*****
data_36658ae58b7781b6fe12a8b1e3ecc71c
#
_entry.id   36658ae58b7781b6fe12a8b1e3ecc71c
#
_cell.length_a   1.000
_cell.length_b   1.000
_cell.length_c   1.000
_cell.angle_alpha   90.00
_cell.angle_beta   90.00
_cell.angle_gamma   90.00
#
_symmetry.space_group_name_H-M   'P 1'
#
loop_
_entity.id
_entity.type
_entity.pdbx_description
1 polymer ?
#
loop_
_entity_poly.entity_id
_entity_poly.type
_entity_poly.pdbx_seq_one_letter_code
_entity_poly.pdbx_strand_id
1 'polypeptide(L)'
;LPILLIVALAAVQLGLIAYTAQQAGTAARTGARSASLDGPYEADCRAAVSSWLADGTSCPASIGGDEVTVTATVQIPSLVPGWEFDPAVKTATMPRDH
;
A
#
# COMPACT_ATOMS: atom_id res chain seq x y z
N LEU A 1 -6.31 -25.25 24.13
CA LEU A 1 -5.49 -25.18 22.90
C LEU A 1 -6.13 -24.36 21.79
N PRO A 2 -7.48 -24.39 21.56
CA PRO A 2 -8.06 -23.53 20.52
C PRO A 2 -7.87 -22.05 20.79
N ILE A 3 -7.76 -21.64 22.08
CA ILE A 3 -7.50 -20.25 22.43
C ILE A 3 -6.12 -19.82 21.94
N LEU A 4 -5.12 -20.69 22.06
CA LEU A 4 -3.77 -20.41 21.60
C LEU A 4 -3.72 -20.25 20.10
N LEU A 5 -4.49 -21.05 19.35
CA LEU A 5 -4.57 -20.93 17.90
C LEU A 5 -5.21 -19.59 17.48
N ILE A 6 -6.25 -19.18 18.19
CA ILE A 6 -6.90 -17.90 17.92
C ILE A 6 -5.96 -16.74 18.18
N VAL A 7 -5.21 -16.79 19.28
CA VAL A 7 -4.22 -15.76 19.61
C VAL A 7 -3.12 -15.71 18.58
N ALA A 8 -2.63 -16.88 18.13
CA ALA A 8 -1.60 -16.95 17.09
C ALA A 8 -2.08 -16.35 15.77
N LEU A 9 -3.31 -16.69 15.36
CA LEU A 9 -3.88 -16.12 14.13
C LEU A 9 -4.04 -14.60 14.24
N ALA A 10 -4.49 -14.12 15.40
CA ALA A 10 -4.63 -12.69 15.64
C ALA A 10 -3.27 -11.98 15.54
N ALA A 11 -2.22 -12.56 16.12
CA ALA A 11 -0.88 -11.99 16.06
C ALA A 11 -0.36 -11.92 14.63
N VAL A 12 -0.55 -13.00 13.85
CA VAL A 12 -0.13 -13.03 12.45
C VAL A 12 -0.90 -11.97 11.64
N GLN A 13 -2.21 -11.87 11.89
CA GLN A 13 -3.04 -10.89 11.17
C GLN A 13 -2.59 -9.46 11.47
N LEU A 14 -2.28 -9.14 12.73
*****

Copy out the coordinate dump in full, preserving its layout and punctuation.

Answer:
data_36658ae58b7781b6fe12a8b1e3ecc71c
#
_entry.id   36658ae58b7781b6fe12a8b1e3ecc71c
#
_cell.length_a   1.000
_cell.length_b   1.000
_cell.length_c   1.000
_cell.angle_alpha   90.00
_cell.angle_beta   90.00
_cell.angle_gamma   90.00
#
_symmetry.space_group_name_H-M   'P 1'
#
loop_
_entity.id
_entity.type
_entity.pdbx_description
1 polymer ?
#
loop_
_entity_poly.entity_id
_entity_poly.type
_entity_poly.pdbx_seq_one_letter_code
_entity_poly.pdbx_strand_id
1 'polypeptide(L)'
;LPILLIVALAAVQLGLIAYTAQQAGTAARTGARSASLDGPYEADCRAAVSSWLADGTSCPASIGGDEVTVTATVQIPSLVPGWEFDPAVKTATMPRDH
;
A
#
# COMPACT_ATOMS: atom_id res chain seq x y z
N LEU A 1 -6.31 -25.25 24.13
CA LEU A 1 -5.49 -25.18 22.90
C LEU A 1 -6.13 -24.36 21.79
N PRO A 2 -7.48 -24.39 21.56
CA PRO A 2 -8.06 -23.53 20.52
C PRO A 2 -7.87 -22.05 20.79
N ILE A 3 -7.76 -21.64 22.08
CA ILE A 3 -7.50 -20.25 22.43
C ILE A 3 -6.12 -19.82 21.94
N LEU A 4 -5.12 -20.69 22.06
CA LEU A 4 -3.77 -20.41 21.60
C LEU A 4 -3.72 -20.25 20.10
N LEU A 5 -4.49 -21.05 19.35
CA LEU A 5 -4.57 -20.93 17.90
C LEU A 5 -5.21 -19.59 17.48
N ILE A 6 -6.25 -19.18 18.19
CA ILE A 6 -6.90 -17.90 17.92
C ILE A 6 -5.96 -16.74 18.18
N VAL A 7 -5.21 -16.79 19.28
CA VAL A 7 -4.22 -15.76 19.61
C VAL A 7 -3.12 -15.71 18.58
N ALA A 8 -2.63 -16.88 18.13
CA ALA A 8 -1.60 -16.95 17.09
C ALA A 8 -2.08 -16.35 15.77
N LEU A 9 -3.31 -16.69 15.36
CA LEU A 9 -3.88 -16.12 14.13
C LEU A 9 -4.04 -14.60 14.24
N ALA A 10 -4.49 -14.12 15.40
CA ALA A 10 -4.63 -12.69 15.64
C ALA A 10 -3.27 -11.98 15.54
N ALA A 11 -2.22 -12.56 16.12
CA ALA A 11 -0.88 -11.99 16.06
C ALA A 11 -0.36 -11.92 14.63
N VAL A 12 -0.55 -13.00 13.85
CA VAL A 12 -0.13 -13.03 12.45
C VAL A 12 -0.90 -11.97 11.64
N GLN A 13 -2.21 -11.87 11.89
CA GLN A 13 -3.04 -10.89 11.17
C GLN A 13 -2.59 -9.46 11.47
N LEU A 14 -2.28 -9.14 12.73